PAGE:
KAILUA-KONA, Hawaii (AP) — As Hawaii makes its first all-mail election attempt for the upcoming August primary, some officials on neighboring islands have complained that Oahu voters get more time to leave their ballots in drop boxes.
The City and County of Honolulu have already opened their ballot drop boxes to the public while other island counties are using the Aug. 3 date cited in state law, West Hawaii Today reported Sunday.
Hawaii, Maui and Kauai counties interpret the law to mean voters can start using ballot drop boxes five days before the Aug. 8 election.
Honolulu Elections Administrator Rex Quidilla said the language sets Aug. 3 as the final day the that the drop boxes can be opened, not the only day. Honolulu opened drop boxes July 21.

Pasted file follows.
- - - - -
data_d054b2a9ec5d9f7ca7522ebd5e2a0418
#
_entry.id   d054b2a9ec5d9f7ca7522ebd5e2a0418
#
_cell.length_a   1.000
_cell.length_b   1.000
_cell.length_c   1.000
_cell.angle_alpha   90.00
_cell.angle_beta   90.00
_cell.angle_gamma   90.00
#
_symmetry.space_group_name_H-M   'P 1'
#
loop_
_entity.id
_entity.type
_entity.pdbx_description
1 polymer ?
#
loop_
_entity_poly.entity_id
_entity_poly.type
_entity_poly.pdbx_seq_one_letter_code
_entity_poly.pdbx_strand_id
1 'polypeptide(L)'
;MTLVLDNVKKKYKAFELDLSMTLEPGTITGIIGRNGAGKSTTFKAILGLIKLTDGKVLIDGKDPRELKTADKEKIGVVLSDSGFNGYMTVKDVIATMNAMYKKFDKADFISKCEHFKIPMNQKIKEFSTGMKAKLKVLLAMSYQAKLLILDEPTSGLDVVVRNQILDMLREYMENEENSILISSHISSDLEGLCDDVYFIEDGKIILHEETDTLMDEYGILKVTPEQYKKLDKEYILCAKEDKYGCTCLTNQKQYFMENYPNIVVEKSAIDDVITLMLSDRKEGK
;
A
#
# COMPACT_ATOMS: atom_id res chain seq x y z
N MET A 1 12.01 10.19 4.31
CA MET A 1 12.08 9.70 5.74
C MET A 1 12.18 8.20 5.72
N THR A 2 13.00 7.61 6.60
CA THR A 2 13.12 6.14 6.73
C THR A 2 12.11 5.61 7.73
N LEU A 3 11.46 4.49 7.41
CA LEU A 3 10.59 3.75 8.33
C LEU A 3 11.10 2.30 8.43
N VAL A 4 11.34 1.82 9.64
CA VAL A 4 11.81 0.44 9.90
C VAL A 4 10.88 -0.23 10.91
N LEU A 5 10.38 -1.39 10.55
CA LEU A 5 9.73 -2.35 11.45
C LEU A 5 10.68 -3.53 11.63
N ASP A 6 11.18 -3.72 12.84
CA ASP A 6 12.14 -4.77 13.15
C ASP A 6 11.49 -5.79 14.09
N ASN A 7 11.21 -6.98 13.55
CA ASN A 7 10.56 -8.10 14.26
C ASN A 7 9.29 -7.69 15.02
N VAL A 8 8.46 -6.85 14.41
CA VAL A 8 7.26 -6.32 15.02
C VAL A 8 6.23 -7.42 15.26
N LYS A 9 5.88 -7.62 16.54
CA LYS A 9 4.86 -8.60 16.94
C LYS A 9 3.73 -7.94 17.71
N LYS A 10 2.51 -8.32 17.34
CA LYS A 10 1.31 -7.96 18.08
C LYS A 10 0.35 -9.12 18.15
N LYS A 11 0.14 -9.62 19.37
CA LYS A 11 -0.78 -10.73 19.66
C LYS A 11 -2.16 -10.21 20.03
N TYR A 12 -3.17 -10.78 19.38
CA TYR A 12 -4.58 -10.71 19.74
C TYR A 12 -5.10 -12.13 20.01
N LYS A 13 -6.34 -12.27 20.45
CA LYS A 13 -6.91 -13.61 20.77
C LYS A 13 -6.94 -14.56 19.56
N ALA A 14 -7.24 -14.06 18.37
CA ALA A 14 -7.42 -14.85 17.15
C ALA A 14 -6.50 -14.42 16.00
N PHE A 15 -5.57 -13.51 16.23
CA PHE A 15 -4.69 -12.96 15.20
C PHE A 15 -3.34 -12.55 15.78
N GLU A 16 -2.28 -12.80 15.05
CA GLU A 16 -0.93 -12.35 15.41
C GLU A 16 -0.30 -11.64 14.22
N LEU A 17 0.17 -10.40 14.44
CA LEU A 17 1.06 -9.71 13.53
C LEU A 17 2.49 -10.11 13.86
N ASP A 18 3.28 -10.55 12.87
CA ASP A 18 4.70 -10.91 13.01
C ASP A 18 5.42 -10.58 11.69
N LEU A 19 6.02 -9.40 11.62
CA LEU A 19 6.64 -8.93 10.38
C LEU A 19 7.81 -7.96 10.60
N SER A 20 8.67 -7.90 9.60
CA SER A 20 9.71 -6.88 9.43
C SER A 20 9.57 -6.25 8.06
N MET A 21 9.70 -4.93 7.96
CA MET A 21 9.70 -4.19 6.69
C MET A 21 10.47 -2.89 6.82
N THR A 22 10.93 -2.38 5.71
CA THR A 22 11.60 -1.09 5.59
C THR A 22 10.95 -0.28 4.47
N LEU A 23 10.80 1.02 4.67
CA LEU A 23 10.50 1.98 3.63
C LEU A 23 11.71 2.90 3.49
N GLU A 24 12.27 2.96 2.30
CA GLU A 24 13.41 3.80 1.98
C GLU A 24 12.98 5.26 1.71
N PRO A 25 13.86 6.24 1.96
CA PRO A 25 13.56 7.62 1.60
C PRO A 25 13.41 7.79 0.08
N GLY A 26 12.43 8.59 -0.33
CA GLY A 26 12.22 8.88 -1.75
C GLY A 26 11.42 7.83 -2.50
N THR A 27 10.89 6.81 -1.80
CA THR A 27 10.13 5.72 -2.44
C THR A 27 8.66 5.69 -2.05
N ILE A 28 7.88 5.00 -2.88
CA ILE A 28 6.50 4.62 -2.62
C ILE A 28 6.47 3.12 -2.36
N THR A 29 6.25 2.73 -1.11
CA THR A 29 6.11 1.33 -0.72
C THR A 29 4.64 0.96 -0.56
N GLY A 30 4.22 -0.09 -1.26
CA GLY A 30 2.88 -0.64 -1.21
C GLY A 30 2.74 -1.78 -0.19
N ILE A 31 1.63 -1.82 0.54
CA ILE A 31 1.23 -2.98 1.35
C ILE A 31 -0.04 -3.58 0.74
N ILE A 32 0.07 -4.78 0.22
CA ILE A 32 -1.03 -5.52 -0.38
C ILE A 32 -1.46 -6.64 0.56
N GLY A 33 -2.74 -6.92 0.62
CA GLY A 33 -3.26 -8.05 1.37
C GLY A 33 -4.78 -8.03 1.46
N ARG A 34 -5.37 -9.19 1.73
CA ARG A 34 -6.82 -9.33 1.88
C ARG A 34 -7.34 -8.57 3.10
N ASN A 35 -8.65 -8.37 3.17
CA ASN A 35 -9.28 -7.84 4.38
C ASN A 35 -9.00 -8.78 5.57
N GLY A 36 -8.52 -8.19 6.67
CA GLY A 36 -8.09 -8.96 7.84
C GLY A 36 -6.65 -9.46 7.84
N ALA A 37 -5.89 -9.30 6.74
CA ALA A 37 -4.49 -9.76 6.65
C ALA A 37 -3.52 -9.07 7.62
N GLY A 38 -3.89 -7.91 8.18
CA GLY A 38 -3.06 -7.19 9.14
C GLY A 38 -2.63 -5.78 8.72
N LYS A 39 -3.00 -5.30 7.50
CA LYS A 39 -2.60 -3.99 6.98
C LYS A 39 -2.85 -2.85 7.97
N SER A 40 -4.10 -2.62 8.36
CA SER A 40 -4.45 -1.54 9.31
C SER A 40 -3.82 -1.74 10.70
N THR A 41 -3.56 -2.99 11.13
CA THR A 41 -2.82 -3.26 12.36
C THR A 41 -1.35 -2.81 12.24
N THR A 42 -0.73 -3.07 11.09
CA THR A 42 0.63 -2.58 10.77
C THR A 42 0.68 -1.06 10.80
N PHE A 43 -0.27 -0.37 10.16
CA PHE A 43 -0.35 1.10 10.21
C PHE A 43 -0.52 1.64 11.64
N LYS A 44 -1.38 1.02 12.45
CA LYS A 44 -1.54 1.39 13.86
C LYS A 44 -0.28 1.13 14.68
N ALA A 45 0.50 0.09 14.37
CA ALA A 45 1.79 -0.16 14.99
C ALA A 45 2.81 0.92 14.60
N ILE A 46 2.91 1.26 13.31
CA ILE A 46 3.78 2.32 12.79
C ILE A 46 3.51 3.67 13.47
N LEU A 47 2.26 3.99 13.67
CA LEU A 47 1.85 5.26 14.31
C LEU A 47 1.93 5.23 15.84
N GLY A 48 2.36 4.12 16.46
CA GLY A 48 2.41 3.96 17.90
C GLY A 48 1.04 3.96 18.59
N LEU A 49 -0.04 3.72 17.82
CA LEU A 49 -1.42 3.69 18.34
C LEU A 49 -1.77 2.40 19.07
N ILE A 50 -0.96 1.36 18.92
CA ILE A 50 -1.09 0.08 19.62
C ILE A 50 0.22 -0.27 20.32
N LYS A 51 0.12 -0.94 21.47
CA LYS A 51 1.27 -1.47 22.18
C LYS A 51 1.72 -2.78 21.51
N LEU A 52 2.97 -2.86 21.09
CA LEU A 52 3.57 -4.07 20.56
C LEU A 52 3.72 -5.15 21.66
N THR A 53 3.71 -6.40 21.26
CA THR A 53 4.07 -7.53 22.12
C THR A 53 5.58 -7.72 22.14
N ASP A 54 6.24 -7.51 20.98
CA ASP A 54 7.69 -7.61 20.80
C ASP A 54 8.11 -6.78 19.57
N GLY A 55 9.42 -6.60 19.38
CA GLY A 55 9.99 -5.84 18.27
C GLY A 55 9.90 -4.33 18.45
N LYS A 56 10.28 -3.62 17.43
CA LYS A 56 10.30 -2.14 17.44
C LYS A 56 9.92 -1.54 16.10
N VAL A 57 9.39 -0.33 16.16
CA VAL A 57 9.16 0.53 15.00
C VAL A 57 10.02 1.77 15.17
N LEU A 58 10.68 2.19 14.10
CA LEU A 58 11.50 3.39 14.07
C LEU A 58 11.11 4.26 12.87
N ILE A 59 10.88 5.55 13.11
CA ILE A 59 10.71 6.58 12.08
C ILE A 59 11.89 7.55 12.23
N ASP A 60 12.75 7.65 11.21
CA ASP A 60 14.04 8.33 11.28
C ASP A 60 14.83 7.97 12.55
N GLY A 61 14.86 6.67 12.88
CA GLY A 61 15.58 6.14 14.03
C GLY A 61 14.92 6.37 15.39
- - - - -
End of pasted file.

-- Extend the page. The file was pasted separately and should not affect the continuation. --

“We made the decision that the ballot drop boxes would be useful to Honolulu voters who had concerns over mailing them,” Quidilla said.
The boxes are legally known as “places of deposit” and are useful for residents who cannot vote by mail or have had mail ballots returned because of postal errors.
Hawaii Island, which is larger geographically than all the other islands combined, only has two voter service centers to serve residents.
Susan Irvine, a board member of the League of Women Voters-Hawaii County chapter, said state officials should precisely define when the drop boxes should be made available to voters.
“Everybody should be on the same page,” she said.
Allowing longer access to ballot drop points is comparable to allowing one island to let polling places open longer in a conventional election, Irvine said.
Nedielyn Bueno of the state elections office said counties have their own lawyers providing guidance and “we cannot speak for the counties as to how they have interpreted their responsibilities under these laws.”